Michael Weiss

New all-analog LP

6 posts in this topic


Seeking suggestions, advice etc. Responses welcome via private message.

I'm thinking of launching a Kickstarter campaign to issue an all-analog double LP of a recording I made some time ago, "Soul Journey" (Sintra).

It was recorded and mixed to analog tape by Joe Ferla at Avatar Studios and would be mastered by Bernie Grundman with a limited pressing of 500 150g LPs.

I'm trying to gauge the interest out there for a high quality all-analogue LP release among audiophiles for this kind of music.  The Kickstarter campaign will offer several premium support opportunities including signed and numbered copies, test pressings, 15ips 10" first generation master tape, scores and lead sheets. Any ideas and recommendations for reaching out via email, message boards, vinyl listening cafes, etc. appreciated.

Samples of the CD here: https://store.cdbaby.com/cd/mweiss

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I'd certainly order one!

Regarding the gauging of interest, isn't that what Kickstarter is all about? You don't have to move ahead with the project if you don't meet your goal.

The only other thing I can add is that "all analog" cutting is not automatic depending on where/how it is cut. I have heard that some cutters convert the audio to digital prior to the cut so that it makes it easier to cut. I know that Kevin Gray at Cohearant Audio has an all-analog cutter and because of that, he is in demand from the audiophile labels.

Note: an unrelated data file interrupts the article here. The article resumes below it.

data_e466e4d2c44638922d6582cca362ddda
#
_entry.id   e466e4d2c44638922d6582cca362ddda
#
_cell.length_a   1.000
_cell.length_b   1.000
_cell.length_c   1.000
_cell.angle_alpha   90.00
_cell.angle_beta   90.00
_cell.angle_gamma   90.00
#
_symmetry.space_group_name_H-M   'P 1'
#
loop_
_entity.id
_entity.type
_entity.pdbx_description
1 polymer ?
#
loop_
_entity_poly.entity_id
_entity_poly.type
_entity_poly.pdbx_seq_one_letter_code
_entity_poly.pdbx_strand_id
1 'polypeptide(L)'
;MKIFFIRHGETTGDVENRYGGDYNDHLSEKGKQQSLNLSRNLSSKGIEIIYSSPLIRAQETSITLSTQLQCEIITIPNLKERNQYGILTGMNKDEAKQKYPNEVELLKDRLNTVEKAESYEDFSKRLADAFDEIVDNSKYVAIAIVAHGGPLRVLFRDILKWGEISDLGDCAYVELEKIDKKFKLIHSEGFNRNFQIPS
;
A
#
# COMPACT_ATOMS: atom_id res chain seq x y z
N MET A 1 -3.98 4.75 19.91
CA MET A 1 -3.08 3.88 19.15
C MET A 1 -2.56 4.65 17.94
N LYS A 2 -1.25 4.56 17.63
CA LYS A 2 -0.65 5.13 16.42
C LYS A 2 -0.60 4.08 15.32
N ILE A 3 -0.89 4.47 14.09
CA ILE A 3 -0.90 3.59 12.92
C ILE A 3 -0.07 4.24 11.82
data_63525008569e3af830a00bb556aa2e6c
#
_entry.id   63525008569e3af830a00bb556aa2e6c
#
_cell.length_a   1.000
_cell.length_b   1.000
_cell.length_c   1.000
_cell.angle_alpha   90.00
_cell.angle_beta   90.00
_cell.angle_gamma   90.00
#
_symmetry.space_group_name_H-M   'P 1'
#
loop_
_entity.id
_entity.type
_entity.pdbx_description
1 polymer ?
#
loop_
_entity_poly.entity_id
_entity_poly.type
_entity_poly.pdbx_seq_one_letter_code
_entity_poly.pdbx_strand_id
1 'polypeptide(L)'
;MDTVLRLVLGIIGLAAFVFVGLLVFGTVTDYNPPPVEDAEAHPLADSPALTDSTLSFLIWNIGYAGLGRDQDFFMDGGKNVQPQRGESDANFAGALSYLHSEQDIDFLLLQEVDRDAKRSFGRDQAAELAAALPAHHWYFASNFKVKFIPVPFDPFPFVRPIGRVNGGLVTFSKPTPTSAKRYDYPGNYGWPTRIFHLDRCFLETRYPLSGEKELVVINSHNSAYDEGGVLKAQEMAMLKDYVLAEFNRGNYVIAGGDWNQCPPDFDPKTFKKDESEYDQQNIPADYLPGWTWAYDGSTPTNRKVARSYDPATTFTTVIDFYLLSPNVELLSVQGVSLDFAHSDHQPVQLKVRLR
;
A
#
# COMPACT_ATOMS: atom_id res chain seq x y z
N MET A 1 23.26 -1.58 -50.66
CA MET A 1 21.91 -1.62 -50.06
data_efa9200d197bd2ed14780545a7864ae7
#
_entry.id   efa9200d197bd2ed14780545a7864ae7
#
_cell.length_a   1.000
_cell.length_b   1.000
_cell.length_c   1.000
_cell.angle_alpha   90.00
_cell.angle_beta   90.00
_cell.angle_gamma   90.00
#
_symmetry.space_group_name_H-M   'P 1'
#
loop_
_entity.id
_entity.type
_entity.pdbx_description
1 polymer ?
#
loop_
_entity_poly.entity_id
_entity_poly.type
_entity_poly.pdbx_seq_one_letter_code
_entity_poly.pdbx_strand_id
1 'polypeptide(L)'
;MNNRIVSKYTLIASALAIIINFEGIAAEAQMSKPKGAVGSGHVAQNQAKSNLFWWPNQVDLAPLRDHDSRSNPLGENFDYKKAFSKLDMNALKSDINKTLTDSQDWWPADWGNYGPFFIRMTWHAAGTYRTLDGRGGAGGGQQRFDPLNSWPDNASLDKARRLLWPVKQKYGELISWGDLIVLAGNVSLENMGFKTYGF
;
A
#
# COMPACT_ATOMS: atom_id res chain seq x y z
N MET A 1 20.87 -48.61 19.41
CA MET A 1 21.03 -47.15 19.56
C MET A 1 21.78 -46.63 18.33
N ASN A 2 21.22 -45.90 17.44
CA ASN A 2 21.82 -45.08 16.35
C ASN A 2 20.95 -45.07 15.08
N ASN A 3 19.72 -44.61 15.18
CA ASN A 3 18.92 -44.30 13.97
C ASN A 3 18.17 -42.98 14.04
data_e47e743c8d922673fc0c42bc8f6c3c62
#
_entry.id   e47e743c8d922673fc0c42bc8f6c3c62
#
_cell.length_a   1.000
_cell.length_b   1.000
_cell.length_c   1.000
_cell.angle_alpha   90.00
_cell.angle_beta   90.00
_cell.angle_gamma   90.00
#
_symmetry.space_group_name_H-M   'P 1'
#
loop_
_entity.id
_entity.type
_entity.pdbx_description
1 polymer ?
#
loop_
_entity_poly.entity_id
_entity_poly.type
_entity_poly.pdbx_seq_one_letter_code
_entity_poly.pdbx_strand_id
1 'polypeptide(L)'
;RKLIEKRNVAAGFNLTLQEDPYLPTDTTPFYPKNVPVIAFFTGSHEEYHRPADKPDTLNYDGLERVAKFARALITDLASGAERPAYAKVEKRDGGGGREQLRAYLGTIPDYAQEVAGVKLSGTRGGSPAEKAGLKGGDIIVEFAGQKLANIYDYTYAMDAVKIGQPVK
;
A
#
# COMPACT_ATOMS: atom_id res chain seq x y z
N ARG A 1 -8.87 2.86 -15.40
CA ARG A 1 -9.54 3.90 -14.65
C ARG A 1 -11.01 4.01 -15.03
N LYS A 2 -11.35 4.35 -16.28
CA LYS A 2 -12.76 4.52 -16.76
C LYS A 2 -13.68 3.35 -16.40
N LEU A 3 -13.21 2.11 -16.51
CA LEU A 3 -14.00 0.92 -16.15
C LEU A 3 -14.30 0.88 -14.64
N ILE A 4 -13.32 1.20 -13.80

I found this over on the Hoffman forums:

Neumann introduced new cutting equipment using digital delay instead of tape read-ahead in the late 1970s. Not everyone used those lathes, not everyone used the digital delay. It's the same now. There are a few cutting studios that have customised their Neumann lathes for analog look-ahead.

It's complicated because doing all analog means having a custom tape machine. With the digital delay any source can be used. There is also a custom digital look ahead system used by GZvinyl, that digitizes the master then syncs that to the analog, with the true analog signal going to the cutter and the digital driving the look-ahead. Lots of ways.

Most records state something like 'cut using the original analog tapes' and this could mean anything unless a better description can be coaxed out of the engineers. FWIW, I doubt you'll find a non-analog cut from any major audiophile label. 'audiophile' labelled disks from major labels, that's another thing.

I've never tracked down the (very proprietary) details of the Neumann delay. I don't believe that initially it was even actually digital, (as in A>>D>>A) but was a clocked analog delay line.

Edited by bresna

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